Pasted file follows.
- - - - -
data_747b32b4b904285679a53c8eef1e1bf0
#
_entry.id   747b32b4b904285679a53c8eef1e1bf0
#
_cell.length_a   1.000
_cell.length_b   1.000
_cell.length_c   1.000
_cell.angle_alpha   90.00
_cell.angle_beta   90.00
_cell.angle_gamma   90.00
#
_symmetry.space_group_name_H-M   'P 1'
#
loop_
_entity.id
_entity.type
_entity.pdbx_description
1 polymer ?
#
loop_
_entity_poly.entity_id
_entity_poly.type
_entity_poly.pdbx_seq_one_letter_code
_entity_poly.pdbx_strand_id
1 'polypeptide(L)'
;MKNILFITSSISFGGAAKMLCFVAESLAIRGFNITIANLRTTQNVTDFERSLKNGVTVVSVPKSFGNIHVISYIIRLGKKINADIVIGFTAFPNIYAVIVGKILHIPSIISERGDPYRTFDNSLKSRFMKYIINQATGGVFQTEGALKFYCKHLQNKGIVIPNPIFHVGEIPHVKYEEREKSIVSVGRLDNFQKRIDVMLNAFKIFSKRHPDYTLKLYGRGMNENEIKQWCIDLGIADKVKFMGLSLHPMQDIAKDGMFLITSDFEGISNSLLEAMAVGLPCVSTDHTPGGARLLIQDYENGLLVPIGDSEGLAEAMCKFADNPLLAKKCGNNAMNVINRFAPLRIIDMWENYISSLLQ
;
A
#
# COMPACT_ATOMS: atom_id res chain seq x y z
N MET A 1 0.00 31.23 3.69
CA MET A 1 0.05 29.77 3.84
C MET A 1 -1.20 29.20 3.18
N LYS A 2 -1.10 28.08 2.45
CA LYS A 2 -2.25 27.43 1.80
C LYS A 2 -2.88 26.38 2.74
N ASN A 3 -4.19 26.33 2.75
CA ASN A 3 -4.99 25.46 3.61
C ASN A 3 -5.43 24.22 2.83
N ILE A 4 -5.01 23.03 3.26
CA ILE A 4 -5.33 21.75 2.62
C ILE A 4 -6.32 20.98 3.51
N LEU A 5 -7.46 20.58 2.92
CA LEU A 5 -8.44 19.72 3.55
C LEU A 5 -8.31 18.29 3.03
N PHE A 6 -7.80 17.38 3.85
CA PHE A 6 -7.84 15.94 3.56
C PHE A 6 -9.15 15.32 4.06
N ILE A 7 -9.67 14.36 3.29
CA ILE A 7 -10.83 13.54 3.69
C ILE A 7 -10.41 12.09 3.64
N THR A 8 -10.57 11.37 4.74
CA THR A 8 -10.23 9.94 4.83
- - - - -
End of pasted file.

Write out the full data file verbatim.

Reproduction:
data_747b32b4b904285679a53c8eef1e1bf0
#
_entry.id   747b32b4b904285679a53c8eef1e1bf0
#
_cell.length_a   1.000
_cell.length_b   1.000
_cell.length_c   1.000
_cell.angle_alpha   90.00
_cell.angle_beta   90.00
_cell.angle_gamma   90.00
#
_symmetry.space_group_name_H-M   'P 1'
#
loop_
_entity.id
_entity.type
_entity.pdbx_description
1 polymer ?
#
loop_
_entity_poly.entity_id
_entity_poly.type
_entity_poly.pdbx_seq_one_letter_code
_entity_poly.pdbx_strand_id
1 'polypeptide(L)'
;MKNILFITSSISFGGAAKMLCFVAESLAIRGFNITIANLRTTQNVTDFERSLKNGVTVVSVPKSFGNIHVISYIIRLGKKINADIVIGFTAFPNIYAVIVGKILHIPSIISERGDPYRTFDNSLKSRFMKYIINQATGGVFQTEGALKFYCKHLQNKGIVIPNPIFHVGEIPHVKYEEREKSIVSVGRLDNFQKRIDVMLNAFKIFSKRHPDYTLKLYGRGMNENEIKQWCIDLGIADKVKFMGLSLHPMQDIAKDGMFLITSDFEGISNSLLEAMAVGLPCVSTDHTPGGARLLIQDYENGLLVPIGDSEGLAEAMCKFADNPLLAKKCGNNAMNVINRFAPLRIIDMWENYISSLLQ
;
A
#
# COMPACT_ATOMS: atom_id res chain seq x y z
N MET A 1 0.00 31.23 3.69
CA MET A 1 0.05 29.77 3.84
C MET A 1 -1.20 29.20 3.18
N LYS A 2 -1.10 28.08 2.45
CA LYS A 2 -2.25 27.43 1.80
C LYS A 2 -2.88 26.38 2.74
N ASN A 3 -4.19 26.33 2.75
CA ASN A 3 -4.99 25.46 3.61
C ASN A 3 -5.43 24.22 2.83
N ILE A 4 -5.01 23.03 3.26
CA ILE A 4 -5.33 21.75 2.62
C ILE A 4 -6.32 20.98 3.51
N LEU A 5 -7.46 20.58 2.92
CA LEU A 5 -8.44 19.72 3.55
C LEU A 5 -8.31 18.29 3.03
N PHE A 6 -7.80 17.38 3.85
CA PHE A 6 -7.84 15.94 3.56
C PHE A 6 -9.15 15.32 4.06
N ILE A 7 -9.67 14.36 3.29
CA ILE A 7 -10.83 13.54 3.69
C ILE A 7 -10.41 12.09 3.64
N THR A 8 -10.57 11.37 4.74
CA THR A 8 -10.23 9.94 4.83